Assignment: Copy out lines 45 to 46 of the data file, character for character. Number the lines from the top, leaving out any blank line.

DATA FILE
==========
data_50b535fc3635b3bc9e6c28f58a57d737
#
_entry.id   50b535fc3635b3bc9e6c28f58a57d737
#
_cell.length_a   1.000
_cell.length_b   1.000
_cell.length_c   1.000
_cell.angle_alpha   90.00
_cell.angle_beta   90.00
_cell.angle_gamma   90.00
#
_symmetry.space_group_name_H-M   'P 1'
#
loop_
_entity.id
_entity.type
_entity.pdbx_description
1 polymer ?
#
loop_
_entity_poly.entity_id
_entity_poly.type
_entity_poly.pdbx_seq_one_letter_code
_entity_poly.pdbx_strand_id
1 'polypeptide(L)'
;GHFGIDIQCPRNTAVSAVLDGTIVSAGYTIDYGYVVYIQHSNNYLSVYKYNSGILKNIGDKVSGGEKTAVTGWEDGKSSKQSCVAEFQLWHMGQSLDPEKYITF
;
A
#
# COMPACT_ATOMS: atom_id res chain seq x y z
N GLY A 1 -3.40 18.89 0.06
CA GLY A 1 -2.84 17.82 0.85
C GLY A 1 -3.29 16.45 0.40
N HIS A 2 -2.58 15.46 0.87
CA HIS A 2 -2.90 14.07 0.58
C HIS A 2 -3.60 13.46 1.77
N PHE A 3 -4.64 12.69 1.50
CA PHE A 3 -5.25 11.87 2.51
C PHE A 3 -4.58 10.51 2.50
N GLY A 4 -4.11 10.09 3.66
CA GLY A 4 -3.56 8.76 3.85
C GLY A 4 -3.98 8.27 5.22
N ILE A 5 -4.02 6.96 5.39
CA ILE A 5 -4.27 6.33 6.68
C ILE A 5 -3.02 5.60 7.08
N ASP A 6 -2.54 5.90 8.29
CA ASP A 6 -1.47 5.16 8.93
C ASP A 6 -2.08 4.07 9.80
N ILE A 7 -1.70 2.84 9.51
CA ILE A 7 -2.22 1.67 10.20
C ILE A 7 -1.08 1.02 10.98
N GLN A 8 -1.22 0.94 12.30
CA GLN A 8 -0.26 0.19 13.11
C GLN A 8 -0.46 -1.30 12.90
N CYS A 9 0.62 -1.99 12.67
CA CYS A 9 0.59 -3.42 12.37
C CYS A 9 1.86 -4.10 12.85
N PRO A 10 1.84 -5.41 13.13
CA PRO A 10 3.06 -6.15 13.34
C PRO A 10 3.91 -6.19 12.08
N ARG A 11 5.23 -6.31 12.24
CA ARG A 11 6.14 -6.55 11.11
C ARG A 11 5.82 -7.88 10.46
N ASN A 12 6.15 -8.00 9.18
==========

C ILE A 5 -3.02 5.60 7.08
N ASP A 6 -2.54 5.90 8.29